All right. So, uh, I come to you say, Hey, Joseph, either way, uh, you know, I've got this great idea. Here's my napkin. It's all written down here for you or, uh, you know, I'm kind of a hit the wall in my business, where do we start in the process?
Okay, great. So the first thing first, right? So first thing, what we, you know, we sit down and brainstorm on, uh, you know, basically your napkin, uh, model, uh, asking like, what really is your value proposition? So when we tell value proposition, what exactly customer gains, or what does that you're to solve, right. So if it's a product, like how is it helping a customer? If it's a service, basically, what are the pains? What are the gains? What are the gain creators of your product or service and what are the pain relievers? So it could be on board. It could be that I've been a pain reliever or a gain creator, your product or service. So he basically, and that's basically what I mean by value proposes that. So we basically drilling down into the value, proposes them and see good exactly it is. Yeah. And then the second step is we look at the customer segment, what is the customer segment you are trying to approach with your product and service and what are, and what is this customer segment life like? What are the comparable products in the market? And, and this is the start.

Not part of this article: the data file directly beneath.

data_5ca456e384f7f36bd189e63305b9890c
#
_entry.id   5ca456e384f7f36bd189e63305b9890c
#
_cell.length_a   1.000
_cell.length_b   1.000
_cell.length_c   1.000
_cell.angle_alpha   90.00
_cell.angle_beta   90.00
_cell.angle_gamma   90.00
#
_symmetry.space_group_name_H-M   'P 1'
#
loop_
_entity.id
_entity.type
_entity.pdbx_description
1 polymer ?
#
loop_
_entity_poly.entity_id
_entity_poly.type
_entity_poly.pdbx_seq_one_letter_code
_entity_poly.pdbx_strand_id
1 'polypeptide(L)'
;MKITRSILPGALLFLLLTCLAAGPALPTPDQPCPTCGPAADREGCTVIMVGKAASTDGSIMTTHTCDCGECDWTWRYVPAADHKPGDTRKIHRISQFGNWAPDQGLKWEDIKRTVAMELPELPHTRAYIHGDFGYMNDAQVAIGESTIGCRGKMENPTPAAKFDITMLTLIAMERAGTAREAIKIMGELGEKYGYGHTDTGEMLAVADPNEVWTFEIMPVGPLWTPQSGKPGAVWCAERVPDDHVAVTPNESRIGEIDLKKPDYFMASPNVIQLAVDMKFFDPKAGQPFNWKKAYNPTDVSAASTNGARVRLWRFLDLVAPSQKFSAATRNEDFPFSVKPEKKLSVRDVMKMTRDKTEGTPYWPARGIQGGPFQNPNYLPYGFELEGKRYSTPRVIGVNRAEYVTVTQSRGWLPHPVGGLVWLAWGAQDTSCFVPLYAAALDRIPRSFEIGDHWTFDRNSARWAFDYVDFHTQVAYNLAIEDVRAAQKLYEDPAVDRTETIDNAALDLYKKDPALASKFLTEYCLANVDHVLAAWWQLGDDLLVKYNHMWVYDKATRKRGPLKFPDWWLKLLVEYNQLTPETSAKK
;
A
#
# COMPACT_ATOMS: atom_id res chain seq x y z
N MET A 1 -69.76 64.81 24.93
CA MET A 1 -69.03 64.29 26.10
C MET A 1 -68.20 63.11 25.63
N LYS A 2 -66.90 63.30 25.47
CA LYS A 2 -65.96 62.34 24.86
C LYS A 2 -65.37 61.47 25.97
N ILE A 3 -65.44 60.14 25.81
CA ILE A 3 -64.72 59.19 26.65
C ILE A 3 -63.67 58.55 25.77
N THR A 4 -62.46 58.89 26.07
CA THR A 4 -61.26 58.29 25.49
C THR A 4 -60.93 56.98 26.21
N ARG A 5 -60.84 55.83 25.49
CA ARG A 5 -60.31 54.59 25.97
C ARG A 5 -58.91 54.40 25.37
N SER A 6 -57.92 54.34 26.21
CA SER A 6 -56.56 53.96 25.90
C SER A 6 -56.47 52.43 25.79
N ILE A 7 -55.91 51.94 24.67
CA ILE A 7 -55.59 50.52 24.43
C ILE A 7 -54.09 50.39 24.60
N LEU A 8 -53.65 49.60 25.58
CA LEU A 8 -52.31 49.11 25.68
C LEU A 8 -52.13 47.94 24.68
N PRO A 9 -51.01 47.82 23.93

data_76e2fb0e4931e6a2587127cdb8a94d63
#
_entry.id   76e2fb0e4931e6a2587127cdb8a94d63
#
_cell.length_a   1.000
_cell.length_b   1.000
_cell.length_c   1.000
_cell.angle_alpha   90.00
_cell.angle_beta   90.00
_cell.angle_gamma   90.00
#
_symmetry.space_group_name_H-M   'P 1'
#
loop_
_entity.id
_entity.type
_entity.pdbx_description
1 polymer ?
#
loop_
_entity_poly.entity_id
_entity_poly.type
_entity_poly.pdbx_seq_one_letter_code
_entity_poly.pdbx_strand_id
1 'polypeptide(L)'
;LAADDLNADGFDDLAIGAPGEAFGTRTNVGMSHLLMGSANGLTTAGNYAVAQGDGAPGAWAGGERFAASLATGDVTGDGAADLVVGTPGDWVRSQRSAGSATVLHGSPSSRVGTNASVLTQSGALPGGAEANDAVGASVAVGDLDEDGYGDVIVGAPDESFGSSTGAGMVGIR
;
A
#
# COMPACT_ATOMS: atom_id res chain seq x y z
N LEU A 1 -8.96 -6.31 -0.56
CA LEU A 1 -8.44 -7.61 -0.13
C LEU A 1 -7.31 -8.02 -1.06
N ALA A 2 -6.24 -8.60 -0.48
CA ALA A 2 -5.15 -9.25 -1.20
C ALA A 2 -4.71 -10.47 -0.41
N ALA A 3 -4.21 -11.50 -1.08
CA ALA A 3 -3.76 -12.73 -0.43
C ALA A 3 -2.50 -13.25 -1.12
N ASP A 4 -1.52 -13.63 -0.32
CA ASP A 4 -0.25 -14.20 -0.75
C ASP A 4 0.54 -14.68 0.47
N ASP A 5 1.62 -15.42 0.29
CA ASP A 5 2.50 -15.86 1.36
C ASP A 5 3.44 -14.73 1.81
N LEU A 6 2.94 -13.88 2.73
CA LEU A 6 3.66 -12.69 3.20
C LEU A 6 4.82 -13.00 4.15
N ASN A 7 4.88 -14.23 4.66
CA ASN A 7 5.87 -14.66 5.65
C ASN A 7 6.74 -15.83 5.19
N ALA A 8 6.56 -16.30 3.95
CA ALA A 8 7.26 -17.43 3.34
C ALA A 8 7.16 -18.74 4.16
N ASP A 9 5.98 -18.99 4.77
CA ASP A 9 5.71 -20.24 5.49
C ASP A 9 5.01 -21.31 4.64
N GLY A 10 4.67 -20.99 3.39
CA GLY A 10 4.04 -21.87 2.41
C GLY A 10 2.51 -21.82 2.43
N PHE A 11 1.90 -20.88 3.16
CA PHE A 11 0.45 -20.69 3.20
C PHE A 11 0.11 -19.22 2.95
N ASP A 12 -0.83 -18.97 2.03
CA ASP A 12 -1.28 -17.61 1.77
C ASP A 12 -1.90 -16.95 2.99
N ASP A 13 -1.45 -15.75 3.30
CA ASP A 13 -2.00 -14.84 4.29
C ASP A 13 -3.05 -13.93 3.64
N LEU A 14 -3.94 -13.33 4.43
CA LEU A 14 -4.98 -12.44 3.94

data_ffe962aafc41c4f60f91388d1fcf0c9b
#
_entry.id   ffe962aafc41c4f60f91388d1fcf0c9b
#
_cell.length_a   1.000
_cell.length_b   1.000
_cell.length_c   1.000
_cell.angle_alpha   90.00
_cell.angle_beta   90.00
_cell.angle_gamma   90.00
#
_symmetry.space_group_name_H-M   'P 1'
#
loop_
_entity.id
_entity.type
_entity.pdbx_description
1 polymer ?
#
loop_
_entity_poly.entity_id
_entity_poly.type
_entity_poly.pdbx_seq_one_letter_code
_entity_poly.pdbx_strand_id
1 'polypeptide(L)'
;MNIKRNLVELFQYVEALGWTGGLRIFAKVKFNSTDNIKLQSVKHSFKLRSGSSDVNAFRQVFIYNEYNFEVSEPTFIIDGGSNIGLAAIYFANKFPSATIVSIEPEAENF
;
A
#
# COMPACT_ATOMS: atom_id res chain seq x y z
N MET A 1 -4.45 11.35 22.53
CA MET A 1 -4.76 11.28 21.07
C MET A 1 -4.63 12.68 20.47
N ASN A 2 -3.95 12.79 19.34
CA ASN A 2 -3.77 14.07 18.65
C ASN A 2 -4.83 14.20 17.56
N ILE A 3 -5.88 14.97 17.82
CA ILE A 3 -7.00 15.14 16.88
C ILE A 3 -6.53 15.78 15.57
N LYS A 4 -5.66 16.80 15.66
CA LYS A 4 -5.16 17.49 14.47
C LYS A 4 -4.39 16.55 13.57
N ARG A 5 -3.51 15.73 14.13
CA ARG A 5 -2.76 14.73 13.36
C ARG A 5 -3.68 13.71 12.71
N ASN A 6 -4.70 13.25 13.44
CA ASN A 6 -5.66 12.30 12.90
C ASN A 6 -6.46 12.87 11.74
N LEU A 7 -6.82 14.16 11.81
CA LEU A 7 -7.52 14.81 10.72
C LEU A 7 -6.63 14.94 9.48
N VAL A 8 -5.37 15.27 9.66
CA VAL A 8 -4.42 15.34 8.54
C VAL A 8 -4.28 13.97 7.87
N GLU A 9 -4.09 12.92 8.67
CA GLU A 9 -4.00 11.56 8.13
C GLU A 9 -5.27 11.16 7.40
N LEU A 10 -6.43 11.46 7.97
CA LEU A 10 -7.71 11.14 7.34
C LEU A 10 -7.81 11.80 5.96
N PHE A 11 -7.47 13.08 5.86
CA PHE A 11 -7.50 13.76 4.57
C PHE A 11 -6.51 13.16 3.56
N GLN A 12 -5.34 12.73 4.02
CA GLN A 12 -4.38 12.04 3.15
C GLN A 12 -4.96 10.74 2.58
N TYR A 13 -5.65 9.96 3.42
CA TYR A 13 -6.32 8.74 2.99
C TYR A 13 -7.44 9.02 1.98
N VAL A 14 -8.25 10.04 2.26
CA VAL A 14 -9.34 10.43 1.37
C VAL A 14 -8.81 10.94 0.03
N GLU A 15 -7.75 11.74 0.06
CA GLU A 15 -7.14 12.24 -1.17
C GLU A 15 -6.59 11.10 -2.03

Roy with The Business of Business Podcast (06:52):
Okay. Yeah. And, and, um, I think we found a great little jumping off point right off the beginning. You mentioned value, value proposition, which it's so important. And, um, a lot of times business people fall into a business by accident. They do something, somebody likes it, so they do more and they kind of get moving along or, uh, unless you have a very unique product or service, most of the time your product or service is basically a commodity. So trying to differentiate, uh, that value proposition. It's so important. I mean, Y you know, there, uh, uh, well, let's just choose a, uh, I'm trying to think of a good, so we sell soft drinks. I mean, there's like a hundred different soft drinks on the market, you know, what do, what is mine going to do to bring value to you as the consumer? Why choose me over anything?
Roy with The Business of Business Podcast (07:52):
And it's the same with the service. I mean, like me, I do a lot of consulting, so there's a, you know, consultant on every corner nowadays. So what, what, what differentiates me from, um, everybody else in the market, what's the value. And so that's important to dig down and try to find out what that is. Exactly. I think we miss that a lot, you know, and again, I kind of relate this back to the marketing end is that, uh, you know, sometimes we just say, Hey, I've got this awesome product by where we leave out that. So if we can figure out the value in the business model and translates to a lot of other areas in the business itself are, you know, in the process itself.